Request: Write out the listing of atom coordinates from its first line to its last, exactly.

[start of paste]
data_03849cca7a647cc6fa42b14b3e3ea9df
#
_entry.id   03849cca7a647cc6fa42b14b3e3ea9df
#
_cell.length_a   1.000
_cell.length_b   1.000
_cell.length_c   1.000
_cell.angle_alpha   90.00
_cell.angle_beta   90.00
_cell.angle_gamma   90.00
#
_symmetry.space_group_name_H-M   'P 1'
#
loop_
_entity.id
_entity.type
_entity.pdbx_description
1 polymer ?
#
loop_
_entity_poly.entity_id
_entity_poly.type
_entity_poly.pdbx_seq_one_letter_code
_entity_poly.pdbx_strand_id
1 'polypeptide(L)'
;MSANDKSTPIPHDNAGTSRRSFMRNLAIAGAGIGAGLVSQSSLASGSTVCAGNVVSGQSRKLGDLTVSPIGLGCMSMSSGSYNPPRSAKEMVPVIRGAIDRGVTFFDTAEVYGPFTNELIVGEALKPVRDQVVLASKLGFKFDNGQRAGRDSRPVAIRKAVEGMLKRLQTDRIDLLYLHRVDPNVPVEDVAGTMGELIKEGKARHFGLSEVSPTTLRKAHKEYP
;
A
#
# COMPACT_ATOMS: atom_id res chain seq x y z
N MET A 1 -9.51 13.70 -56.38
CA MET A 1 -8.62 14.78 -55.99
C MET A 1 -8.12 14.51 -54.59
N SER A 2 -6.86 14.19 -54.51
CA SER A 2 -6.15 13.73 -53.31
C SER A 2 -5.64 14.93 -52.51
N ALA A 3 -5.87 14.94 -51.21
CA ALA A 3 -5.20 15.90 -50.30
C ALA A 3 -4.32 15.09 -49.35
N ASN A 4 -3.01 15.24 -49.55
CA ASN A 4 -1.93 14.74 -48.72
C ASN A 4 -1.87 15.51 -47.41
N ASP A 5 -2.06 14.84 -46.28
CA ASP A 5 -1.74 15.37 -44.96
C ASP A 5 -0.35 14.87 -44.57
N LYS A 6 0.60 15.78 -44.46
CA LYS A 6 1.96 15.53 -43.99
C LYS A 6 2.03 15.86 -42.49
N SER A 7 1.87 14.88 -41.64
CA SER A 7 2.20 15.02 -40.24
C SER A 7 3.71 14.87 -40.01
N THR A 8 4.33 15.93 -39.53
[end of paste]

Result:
data_03849cca7a647cc6fa42b14b3e3ea9df
#
_entry.id   03849cca7a647cc6fa42b14b3e3ea9df
#
_cell.length_a   1.000
_cell.length_b   1.000
_cell.length_c   1.000
_cell.angle_alpha   90.00
_cell.angle_beta   90.00
_cell.angle_gamma   90.00
#
_symmetry.space_group_name_H-M   'P 1'
#
loop_
_entity.id
_entity.type
_entity.pdbx_description
1 polymer ?
#
loop_
_entity_poly.entity_id
_entity_poly.type
_entity_poly.pdbx_seq_one_letter_code
_entity_poly.pdbx_strand_id
1 'polypeptide(L)'
;MSANDKSTPIPHDNAGTSRRSFMRNLAIAGAGIGAGLVSQSSLASGSTVCAGNVVSGQSRKLGDLTVSPIGLGCMSMSSGSYNPPRSAKEMVPVIRGAIDRGVTFFDTAEVYGPFTNELIVGEALKPVRDQVVLASKLGFKFDNGQRAGRDSRPVAIRKAVEGMLKRLQTDRIDLLYLHRVDPNVPVEDVAGTMGELIKEGKARHFGLSEVSPTTLRKAHKEYP
;
A
#
# COMPACT_ATOMS: atom_id res chain seq x y z
N MET A 1 -9.51 13.70 -56.38
CA MET A 1 -8.62 14.78 -55.99
C MET A 1 -8.12 14.51 -54.59
N SER A 2 -6.86 14.19 -54.51
CA SER A 2 -6.15 13.73 -53.31
C SER A 2 -5.64 14.93 -52.51
N ALA A 3 -5.87 14.94 -51.21
CA ALA A 3 -5.20 15.90 -50.30
C ALA A 3 -4.32 15.09 -49.35
N ASN A 4 -3.01 15.24 -49.55
CA ASN A 4 -1.93 14.74 -48.72
C ASN A 4 -1.87 15.51 -47.41
N ASP A 5 -2.06 14.84 -46.28
CA ASP A 5 -1.74 15.37 -44.96
C ASP A 5 -0.35 14.87 -44.57
N LYS A 6 0.60 15.78 -44.46
CA LYS A 6 1.96 15.53 -43.99
C LYS A 6 2.03 15.86 -42.49
N SER A 7 1.87 14.88 -41.64
CA SER A 7 2.20 15.02 -40.24
C SER A 7 3.71 14.87 -40.01
N THR A 8 4.33 15.93 -39.53